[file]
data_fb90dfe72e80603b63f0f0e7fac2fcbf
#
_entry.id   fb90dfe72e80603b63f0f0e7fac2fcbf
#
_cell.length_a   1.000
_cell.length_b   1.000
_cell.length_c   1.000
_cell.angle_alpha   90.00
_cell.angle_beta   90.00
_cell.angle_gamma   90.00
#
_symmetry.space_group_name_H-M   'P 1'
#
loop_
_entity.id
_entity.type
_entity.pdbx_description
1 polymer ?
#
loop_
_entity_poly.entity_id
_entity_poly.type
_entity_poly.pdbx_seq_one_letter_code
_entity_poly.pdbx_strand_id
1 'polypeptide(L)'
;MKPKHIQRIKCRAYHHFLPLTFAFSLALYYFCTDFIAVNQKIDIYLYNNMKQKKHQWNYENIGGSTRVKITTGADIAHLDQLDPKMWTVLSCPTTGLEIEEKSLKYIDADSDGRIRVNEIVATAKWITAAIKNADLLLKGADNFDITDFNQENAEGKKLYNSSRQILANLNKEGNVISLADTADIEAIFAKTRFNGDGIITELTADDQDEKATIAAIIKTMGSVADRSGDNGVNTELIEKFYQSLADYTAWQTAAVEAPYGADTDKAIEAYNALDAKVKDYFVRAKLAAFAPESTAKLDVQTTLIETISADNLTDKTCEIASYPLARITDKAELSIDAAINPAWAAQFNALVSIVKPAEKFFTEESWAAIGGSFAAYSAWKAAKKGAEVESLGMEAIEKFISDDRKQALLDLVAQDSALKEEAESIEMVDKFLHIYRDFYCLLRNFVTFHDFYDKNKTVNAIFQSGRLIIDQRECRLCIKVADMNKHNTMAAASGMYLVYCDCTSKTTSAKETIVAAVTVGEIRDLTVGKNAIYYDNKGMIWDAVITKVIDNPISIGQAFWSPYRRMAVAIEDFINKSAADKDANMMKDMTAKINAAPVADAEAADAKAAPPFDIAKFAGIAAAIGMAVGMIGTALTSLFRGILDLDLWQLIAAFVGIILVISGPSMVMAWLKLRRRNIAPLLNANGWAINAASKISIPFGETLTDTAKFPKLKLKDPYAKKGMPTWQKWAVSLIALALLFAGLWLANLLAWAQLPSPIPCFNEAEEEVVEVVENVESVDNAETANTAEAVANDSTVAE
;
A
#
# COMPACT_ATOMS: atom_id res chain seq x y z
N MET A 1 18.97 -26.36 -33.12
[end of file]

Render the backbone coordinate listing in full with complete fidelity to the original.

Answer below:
data_fb90dfe72e80603b63f0f0e7fac2fcbf
#
_entry.id   fb90dfe72e80603b63f0f0e7fac2fcbf
#
_cell.length_a   1.000
_cell.length_b   1.000
_cell.length_c   1.000
_cell.angle_alpha   90.00
_cell.angle_beta   90.00
_cell.angle_gamma   90.00
#
_symmetry.space_group_name_H-M   'P 1'
#
loop_
_entity.id
_entity.type
_entity.pdbx_description
1 polymer ?
#
loop_
_entity_poly.entity_id
_entity_poly.type
_entity_poly.pdbx_seq_one_letter_code
_entity_poly.pdbx_strand_id
1 'polypeptide(L)'
;MKPKHIQRIKCRAYHHFLPLTFAFSLALYYFCTDFIAVNQKIDIYLYNNMKQKKHQWNYENIGGSTRVKITTGADIAHLDQLDPKMWTVLSCPTTGLEIEEKSLKYIDADSDGRIRVNEIVATAKWITAAIKNADLLLKGADNFDITDFNQENAEGKKLYNSSRQILANLNKEGNVISLADTADIEAIFAKTRFNGDGIITELTADDQDEKATIAAIIKTMGSVADRSGDNGVNTELIEKFYQSLADYTAWQTAAVEAPYGADTDKAIEAYNALDAKVKDYFVRAKLAAFAPESTAKLDVQTTLIETISADNLTDKTCEIASYPLARITDKAELSIDAAINPAWAAQFNALVSIVKPAEKFFTEESWAAIGGSFAAYSAWKAAKKGAEVESLGMEAIEKFISDDRKQALLDLVAQDSALKEEAESIEMVDKFLHIYRDFYCLLRNFVTFHDFYDKNKTVNAIFQSGRLIIDQRECRLCIKVADMNKHNTMAAASGMYLVYCDCTSKTTSAKETIVAAVTVGEIRDLTVGKNAIYYDNKGMIWDAVITKVIDNPISIGQAFWSPYRRMAVAIEDFINKSAADKDANMMKDMTAKINAAPVADAEAADAKAAPPFDIAKFAGIAAAIGMAVGMIGTALTSLFRGILDLDLWQLIAAFVGIILVISGPSMVMAWLKLRRRNIAPLLNANGWAINAASKISIPFGETLTDTAKFPKLKLKDPYAKKGMPTWQKWAVSLIALALLFAGLWLANLLAWAQLPSPIPCFNEAEEEVVEVVENVESVDNAETANTAEAVANDSTVAE
;
A
#
# COMPACT_ATOMS: atom_id res chain seq x y z
N MET A 1 18.97 -26.36 -33.12